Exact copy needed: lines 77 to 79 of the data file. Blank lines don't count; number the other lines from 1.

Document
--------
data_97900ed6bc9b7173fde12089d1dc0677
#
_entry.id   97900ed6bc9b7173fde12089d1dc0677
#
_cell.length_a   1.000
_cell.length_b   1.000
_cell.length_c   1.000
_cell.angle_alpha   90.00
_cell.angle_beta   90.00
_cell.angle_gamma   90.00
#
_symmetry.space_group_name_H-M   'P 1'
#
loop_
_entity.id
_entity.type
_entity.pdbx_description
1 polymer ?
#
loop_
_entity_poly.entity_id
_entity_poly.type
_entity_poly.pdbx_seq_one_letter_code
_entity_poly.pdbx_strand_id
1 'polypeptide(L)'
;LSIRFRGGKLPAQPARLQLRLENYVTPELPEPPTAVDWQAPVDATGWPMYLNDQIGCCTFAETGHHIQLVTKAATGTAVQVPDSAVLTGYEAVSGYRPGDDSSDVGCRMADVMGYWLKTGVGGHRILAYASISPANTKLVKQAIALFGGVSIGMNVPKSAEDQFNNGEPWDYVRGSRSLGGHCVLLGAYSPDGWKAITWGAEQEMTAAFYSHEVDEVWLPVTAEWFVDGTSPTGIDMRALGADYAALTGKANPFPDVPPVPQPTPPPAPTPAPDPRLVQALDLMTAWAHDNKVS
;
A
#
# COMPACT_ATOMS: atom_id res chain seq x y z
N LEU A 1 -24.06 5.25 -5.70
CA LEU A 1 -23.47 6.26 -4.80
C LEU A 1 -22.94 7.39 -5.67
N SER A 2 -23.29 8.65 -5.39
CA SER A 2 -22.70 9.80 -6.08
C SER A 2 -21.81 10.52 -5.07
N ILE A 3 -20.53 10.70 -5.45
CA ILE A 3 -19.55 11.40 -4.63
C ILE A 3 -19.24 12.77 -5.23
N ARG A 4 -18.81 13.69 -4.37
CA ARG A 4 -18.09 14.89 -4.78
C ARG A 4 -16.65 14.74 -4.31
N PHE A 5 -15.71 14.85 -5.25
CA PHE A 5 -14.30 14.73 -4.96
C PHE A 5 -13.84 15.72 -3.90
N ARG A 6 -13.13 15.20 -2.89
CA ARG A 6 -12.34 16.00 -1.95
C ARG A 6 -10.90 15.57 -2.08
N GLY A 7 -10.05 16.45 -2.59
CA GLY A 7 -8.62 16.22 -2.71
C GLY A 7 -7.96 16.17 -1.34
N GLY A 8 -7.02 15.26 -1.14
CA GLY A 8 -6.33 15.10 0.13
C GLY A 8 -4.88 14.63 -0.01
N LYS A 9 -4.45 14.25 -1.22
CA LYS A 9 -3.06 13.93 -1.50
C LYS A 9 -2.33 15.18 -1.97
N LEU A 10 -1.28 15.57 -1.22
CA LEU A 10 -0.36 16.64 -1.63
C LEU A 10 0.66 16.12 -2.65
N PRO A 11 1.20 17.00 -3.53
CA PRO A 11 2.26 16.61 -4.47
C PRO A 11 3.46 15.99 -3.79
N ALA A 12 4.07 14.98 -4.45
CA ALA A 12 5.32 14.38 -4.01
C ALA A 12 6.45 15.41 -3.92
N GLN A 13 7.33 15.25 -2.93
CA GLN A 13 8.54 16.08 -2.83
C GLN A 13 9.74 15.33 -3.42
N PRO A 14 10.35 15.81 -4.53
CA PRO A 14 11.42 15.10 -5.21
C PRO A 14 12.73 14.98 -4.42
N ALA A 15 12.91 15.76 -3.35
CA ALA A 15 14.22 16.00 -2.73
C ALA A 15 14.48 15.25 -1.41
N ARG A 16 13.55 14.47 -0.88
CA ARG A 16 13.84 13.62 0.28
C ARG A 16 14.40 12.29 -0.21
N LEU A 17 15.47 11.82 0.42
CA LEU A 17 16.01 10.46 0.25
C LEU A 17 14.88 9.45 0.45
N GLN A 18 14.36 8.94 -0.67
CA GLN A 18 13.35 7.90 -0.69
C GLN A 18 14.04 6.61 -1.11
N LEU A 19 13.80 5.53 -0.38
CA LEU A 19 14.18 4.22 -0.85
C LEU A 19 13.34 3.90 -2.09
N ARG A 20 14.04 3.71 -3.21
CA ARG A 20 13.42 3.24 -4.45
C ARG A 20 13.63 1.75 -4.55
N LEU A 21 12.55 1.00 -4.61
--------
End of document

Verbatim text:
CA ARG A 16 13.84 13.62 0.28
C ARG A 16 14.40 12.29 -0.21
N LEU A 17 15.47 11.82 0.42